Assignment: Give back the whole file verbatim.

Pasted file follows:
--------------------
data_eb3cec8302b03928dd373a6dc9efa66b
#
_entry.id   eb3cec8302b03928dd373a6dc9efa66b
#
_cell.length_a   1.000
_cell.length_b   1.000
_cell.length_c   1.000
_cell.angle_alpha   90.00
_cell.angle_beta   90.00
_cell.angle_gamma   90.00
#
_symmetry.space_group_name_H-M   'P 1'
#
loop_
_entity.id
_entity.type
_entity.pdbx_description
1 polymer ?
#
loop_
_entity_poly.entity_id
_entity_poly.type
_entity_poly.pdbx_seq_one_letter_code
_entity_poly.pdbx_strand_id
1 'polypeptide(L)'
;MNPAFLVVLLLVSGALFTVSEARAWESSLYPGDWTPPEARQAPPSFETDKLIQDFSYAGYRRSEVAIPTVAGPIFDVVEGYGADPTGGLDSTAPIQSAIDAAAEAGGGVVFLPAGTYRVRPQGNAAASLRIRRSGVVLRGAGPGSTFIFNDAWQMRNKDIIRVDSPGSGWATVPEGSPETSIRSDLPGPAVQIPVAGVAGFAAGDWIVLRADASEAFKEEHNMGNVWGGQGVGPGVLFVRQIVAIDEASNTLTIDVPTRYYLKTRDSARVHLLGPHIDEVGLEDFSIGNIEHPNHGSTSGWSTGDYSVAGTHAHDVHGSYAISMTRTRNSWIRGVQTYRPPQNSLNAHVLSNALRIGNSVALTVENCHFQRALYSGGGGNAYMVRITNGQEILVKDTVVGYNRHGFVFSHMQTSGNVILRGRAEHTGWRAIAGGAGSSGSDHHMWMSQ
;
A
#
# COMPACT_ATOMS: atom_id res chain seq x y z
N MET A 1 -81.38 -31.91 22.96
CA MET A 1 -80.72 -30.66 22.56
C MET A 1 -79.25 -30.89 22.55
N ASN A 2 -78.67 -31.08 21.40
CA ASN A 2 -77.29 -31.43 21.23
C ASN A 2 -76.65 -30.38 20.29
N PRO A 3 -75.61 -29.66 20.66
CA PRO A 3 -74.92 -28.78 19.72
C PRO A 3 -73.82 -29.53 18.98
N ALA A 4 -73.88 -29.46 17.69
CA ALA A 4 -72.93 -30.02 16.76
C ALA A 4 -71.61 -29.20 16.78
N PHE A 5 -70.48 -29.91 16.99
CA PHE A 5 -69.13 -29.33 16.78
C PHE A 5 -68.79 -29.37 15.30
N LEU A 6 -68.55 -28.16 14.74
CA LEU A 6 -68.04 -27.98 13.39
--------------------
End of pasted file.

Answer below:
data_eb3cec8302b03928dd373a6dc9efa66b
#
_entry.id   eb3cec8302b03928dd373a6dc9efa66b
#
_cell.length_a   1.000
_cell.length_b   1.000
_cell.length_c   1.000
_cell.angle_alpha   90.00
_cell.angle_beta   90.00
_cell.angle_gamma   90.00
#
_symmetry.space_group_name_H-M   'P 1'
#
loop_
_entity.id
_entity.type
_entity.pdbx_description
1 polymer ?
#
loop_
_entity_poly.entity_id
_entity_poly.type
_entity_poly.pdbx_seq_one_letter_code
_entity_poly.pdbx_strand_id
1 'polypeptide(L)'
;MNPAFLVVLLLVSGALFTVSEARAWESSLYPGDWTPPEARQAPPSFETDKLIQDFSYAGYRRSEVAIPTVAGPIFDVVEGYGADPTGGLDSTAPIQSAIDAAAEAGGGVVFLPAGTYRVRPQGNAAASLRIRRSGVVLRGAGPGSTFIFNDAWQMRNKDIIRVDSPGSGWATVPEGSPETSIRSDLPGPAVQIPVAGVAGFAAGDWIVLRADASEAFKEEHNMGNVWGGQGVGPGVLFVRQIVAIDEASNTLTIDVPTRYYLKTRDSARVHLLGPHIDEVGLEDFSIGNIEHPNHGSTSGWSTGDYSVAGTHAHDVHGSYAISMTRTRNSWIRGVQTYRPPQNSLNAHVLSNALRIGNSVALTVENCHFQRALYSGGGGNAYMVRITNGQEILVKDTVVGYNRHGFVFSHMQTSGNVILRGRAEHTGWRAIAGGAGSSGSDHHMWMSQ
;
A
#
# COMPACT_ATOMS: atom_id res chain seq x y z
N MET A 1 -81.38 -31.91 22.96
CA MET A 1 -80.72 -30.66 22.56
C MET A 1 -79.25 -30.89 22.55
N ASN A 2 -78.67 -31.08 21.40
CA ASN A 2 -77.29 -31.43 21.23
C ASN A 2 -76.65 -30.38 20.29
N PRO A 3 -75.61 -29.66 20.66
CA PRO A 3 -74.92 -28.78 19.72
C PRO A 3 -73.82 -29.53 18.98
N ALA A 4 -73.88 -29.46 17.69
CA ALA A 4 -72.93 -30.02 16.76
C ALA A 4 -71.61 -29.20 16.78
N PHE A 5 -70.48 -29.91 16.99
CA PHE A 5 -69.13 -29.33 16.78
C PHE A 5 -68.79 -29.37 15.30
N LEU A 6 -68.55 -28.16 14.74
CA LEU A 6 -68.04 -27.98 13.39